In October 2013, the 5th Annual Illinois Symposium on Reproductive Sciences (ISRS) meeting will be hosted by Southern Illinois University (SIU) in Carbondale, IL. Many pioneers in reproductive biology performed groundbreaking research that established Illinois at the forefront of reproductive science investigation. This mantle has been assumed by a new generation of scientists who have been successful in maintaining this legacy of creative, interdisciplinary, well-funded, and highly respected research. This faculty, as well a the trainees they have mentored, have become preeminent leaders in germane professional societies such as the Society for the Study of Reproduction, the Endocrine Society, the Society for Gynecologic Investigation, the American Society for Reproductive Medicine, and the American Association for Cancer Research. The ISRS meeting has firm roots in the long running minisymposium organized by the Center for Reproductive Sciences at Northwestern University. In 2009, the ISRS meeting was organized as a statewide annual meeting rotating among four host institutions. Merging the Northwestern University minisymposium with the long standing biannual reproductive biology meeting between the University of Illinois-Chicago (UIC) and the University of Illinois at Urbana-Champaign (UIUC), the ISRS brought SIU into the shared arena with the prior meetings. The ISRS meeting serves to showcase the quality of research in reproductive sciences, both in fertility and disease, within Illinois institutions and fosters collaborations and the exchange of scientific discoveries across the Midwest. The objective of the ISRS meeting is to promote the exchange of information to advance our collective understanding of the mammalian reproductive tract both in normal function and in diseased states. Because the majority of the attendees are concentrated in the Midwest, many lasting collaborations stem from these meetings that have proven both productive and easy to maintain. Since its inception, the ISRS meeting has seen an annual increase in the number of abstract submissions both from Illinois and surrounding states. The founding pillar of the ISRS meeting is to provide an opportunity for our trainees to interact with senior leaders in our field. This extends to the organization of the meeting as well, as the trainee program committee is solely responsible for organizing the scientific sessions into thematic groups and selection of trainee platform speakers. In contrast to many regional meetings where a bevy of established names are used to draw in participation, the ISRS keynote speaker serves as the centerpiece for the celebration of trainee-driven research which comprises 75% of the time allotted to oral presentations (In 2012, trainees presented 15 talks and 84 posters). The trainee research competition has been of high quality with only a narrow margin separating award winners from the bulk of the pack. The ISRS presentations are designed to serve as a foundation for critical discussion by all participants of questions, gaps in understanding, controversies, and new technologies that are allowing us to identify the central regulators of gonad development and function, and develop inroads to reduce infertility and treat reproductive disorders.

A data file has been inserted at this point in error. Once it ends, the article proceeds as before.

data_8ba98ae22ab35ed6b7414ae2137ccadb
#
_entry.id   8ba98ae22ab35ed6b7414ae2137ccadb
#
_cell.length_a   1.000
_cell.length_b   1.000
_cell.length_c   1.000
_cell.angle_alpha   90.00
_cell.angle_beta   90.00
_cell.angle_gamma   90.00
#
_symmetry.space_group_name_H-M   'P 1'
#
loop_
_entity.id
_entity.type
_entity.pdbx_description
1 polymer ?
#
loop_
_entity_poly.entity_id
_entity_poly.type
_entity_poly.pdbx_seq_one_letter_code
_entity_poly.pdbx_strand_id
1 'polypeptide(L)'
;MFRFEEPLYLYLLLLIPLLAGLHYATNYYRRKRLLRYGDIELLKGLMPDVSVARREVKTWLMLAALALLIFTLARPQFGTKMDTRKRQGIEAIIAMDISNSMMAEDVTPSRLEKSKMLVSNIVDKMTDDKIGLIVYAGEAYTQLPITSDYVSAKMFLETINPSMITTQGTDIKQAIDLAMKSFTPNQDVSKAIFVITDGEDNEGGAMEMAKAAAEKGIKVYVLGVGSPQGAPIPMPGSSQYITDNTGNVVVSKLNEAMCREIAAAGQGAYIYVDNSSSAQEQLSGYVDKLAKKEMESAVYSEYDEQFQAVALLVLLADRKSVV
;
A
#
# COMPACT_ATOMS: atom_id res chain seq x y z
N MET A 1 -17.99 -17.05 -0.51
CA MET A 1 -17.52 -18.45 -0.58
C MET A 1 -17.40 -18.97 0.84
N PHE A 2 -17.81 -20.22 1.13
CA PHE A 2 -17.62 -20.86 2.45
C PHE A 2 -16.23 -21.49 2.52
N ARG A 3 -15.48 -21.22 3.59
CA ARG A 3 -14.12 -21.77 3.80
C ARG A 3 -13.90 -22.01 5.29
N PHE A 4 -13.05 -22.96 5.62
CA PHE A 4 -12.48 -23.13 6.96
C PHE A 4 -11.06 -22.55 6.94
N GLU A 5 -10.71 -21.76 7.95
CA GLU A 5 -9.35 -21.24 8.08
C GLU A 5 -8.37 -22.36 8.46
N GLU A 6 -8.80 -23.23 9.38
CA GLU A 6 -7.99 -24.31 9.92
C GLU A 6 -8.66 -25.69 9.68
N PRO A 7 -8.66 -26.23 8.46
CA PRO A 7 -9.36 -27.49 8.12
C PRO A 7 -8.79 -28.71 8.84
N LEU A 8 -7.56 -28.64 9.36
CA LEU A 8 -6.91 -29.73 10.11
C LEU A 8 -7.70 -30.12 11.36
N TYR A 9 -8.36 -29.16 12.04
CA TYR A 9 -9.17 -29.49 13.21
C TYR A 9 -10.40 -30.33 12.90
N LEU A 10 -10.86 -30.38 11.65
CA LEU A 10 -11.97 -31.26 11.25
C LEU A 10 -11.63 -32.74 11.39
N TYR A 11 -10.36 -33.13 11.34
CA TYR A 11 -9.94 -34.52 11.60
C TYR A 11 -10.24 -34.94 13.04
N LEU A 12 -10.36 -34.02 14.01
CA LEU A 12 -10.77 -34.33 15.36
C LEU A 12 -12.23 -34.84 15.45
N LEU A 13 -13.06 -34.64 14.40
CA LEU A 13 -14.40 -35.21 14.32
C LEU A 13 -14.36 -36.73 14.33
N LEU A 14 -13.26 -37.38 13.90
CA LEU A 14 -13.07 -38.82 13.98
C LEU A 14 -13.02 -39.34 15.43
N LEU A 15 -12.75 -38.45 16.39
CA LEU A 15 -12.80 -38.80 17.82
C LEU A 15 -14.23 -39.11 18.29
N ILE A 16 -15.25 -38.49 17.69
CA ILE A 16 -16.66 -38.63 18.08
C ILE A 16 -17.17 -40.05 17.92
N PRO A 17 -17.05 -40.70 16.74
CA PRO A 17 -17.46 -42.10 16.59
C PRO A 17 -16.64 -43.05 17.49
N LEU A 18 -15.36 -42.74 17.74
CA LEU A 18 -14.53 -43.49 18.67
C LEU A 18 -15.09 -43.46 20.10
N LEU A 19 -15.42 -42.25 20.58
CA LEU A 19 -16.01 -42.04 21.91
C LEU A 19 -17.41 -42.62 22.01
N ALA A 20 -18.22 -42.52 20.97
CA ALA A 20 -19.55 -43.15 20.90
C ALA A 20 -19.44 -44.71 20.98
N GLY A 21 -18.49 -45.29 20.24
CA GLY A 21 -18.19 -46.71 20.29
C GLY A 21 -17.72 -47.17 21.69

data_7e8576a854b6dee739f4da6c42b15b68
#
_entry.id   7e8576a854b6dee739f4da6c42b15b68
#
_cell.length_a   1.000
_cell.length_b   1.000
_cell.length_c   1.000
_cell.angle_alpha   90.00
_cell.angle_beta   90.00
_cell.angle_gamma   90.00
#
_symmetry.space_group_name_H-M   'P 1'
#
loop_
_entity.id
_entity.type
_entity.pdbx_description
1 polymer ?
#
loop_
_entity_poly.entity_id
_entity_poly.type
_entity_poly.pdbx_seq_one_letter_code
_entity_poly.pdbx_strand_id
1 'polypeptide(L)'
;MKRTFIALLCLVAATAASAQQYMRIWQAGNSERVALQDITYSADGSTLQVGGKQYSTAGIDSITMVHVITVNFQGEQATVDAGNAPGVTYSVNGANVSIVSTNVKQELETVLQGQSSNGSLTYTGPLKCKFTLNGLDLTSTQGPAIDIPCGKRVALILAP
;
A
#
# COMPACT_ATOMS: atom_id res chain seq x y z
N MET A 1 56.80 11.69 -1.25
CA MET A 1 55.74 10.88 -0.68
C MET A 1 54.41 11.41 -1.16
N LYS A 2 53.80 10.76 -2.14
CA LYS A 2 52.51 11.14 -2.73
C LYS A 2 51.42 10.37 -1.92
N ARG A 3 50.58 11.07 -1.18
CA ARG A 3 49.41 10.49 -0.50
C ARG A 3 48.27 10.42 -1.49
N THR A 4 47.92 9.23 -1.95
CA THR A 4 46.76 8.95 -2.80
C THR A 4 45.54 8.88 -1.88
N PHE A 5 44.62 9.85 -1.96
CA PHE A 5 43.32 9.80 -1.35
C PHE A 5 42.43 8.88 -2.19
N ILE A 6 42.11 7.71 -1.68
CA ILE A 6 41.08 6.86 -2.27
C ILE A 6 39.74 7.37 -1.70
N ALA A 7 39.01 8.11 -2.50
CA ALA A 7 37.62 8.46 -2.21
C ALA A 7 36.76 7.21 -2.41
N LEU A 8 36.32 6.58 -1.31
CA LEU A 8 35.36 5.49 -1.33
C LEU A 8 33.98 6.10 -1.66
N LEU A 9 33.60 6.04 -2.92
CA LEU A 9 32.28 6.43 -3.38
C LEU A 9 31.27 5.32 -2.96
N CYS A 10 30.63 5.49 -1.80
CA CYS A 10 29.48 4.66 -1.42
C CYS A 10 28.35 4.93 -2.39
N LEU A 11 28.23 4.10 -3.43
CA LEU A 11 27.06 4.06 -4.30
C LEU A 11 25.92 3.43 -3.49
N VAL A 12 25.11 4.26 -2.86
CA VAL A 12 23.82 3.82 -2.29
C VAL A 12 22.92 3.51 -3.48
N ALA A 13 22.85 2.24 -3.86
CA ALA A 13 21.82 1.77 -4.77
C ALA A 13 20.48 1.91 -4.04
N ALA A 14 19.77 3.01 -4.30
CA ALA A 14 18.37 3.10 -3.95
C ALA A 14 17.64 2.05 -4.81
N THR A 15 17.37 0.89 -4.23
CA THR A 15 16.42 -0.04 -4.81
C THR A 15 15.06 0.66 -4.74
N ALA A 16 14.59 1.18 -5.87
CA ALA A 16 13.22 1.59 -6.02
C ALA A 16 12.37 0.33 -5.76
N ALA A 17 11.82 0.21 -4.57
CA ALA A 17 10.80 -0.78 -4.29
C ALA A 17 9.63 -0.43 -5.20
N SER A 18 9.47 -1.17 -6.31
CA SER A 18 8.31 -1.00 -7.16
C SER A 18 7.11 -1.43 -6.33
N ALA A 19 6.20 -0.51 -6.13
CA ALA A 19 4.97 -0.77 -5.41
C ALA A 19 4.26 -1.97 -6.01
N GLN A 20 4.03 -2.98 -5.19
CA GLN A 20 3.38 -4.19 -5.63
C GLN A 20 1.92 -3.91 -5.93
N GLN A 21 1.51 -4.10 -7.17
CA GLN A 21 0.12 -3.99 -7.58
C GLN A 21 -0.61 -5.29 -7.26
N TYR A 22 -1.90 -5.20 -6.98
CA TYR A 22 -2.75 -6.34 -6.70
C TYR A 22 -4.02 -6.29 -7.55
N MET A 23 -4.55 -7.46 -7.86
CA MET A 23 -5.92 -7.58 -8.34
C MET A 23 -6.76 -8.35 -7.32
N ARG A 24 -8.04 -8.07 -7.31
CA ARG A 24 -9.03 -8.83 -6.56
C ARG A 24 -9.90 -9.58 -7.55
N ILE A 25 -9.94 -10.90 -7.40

The rationale of this proposal is to request funds to partially support the Annual Illinois Symposium on Reproductive Sciences (ISRS) to be held in October 2013. The mission of the ISRS is to promote the productive exchange of ideas, to perpetuate the environment in which trainees and young investigators, as well as senior scientists can present their work in an academic setting. To this end, since its inception in 2009, 45% of ISRS participants have been trainees and ~25% were junior scientists, producing an important training opportunity in line the goal of making a significant impact on the training of young investigators in order to advance reproductive science and bring fresh ideas to translational research involving the reproductive tract. The Annual Illinois Symposium on Reproductive Sciences (ISRS) plays a key role in the development of the careers of reproductive biologists during all phases of their training and beyond. All aspects of multidisciplinary research in the reproductive sciences are covered at the meeting including: basic mechanisms regulating male and female gonad development and function, gene regulation and cell signaling in the reproductive tract (testes, ovaries, oviduct, uterus, vagina, epididymis, vas deferens, and prostate), fetal-maternal interaction, the placenta, and the impact of metabolic dysfunction on fertility. An additional focus of the meeting is to highlight advances in translational research concerning medical issues of the reproductive tract, most notably cancer, but also deficiencies caused by aging, congenital defects, endocrine deficiencies, obesity, and infertility.